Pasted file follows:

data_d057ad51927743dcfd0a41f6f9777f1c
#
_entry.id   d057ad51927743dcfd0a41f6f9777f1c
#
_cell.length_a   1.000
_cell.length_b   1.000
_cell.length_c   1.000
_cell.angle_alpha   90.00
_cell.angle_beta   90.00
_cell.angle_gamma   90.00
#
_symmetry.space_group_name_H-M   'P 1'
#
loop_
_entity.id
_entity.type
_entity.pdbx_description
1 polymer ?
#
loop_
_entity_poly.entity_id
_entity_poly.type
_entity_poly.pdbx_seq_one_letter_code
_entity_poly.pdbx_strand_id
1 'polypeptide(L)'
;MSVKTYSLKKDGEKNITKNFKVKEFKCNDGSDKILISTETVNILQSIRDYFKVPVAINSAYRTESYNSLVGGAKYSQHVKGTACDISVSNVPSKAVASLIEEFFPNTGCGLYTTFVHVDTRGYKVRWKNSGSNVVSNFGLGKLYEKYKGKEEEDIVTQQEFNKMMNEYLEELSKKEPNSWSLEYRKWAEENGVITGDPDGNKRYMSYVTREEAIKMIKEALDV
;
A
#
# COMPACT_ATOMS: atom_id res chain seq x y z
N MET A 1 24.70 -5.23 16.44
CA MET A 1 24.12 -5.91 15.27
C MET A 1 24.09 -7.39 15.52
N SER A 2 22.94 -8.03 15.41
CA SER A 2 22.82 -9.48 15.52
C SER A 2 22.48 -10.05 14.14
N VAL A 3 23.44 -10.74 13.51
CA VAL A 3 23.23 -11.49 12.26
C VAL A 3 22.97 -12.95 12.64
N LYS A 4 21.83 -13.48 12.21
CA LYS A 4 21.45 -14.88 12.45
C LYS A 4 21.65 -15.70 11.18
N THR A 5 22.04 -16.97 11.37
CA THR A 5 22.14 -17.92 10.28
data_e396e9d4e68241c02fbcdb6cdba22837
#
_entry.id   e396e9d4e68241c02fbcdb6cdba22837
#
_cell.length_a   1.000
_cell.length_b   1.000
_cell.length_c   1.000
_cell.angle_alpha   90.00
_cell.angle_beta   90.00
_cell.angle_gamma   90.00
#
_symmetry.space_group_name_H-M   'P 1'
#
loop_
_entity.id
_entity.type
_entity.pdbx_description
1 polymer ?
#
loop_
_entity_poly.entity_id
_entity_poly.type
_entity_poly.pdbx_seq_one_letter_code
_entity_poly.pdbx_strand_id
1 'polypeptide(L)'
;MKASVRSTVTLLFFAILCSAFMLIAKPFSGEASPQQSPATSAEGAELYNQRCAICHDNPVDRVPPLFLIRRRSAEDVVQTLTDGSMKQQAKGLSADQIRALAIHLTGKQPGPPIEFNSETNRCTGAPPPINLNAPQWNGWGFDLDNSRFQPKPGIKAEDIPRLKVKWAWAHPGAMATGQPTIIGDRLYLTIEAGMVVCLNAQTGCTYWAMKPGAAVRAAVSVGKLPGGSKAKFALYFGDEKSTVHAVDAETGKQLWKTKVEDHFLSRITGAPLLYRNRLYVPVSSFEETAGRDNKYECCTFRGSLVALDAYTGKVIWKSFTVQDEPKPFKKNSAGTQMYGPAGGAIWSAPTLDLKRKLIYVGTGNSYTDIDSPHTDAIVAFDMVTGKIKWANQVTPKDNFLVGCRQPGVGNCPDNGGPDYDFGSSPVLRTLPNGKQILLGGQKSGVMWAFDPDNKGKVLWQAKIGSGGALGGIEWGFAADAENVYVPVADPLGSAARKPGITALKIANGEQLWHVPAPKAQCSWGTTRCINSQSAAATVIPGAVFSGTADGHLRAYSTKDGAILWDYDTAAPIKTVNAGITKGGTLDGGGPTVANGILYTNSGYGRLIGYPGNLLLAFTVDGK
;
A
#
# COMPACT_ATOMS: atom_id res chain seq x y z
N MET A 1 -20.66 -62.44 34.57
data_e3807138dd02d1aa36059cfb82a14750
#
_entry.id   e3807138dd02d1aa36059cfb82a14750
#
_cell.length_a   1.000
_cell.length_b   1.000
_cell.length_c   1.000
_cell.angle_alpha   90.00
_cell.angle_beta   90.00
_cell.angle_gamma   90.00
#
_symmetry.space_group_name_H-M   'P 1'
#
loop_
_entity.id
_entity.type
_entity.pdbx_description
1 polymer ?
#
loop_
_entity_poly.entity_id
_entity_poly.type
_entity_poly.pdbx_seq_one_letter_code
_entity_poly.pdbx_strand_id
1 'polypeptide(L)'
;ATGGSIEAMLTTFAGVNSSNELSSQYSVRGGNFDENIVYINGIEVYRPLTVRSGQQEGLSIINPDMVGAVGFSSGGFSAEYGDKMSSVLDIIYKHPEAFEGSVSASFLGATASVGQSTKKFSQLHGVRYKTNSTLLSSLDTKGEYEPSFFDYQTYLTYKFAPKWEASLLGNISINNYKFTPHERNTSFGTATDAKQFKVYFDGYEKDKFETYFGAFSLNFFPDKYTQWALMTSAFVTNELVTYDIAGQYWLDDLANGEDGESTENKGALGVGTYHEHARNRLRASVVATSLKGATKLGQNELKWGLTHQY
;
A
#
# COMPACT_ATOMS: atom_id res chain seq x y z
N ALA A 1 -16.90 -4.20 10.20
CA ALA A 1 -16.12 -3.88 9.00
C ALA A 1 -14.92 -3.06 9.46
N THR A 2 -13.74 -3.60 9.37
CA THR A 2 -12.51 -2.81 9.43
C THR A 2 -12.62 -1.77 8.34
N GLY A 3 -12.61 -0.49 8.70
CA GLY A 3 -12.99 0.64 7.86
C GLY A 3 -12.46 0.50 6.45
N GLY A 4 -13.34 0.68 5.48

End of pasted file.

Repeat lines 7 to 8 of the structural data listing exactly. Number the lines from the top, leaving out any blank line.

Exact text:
_cell.length_c   1.000
_cell.angle_alpha   90.00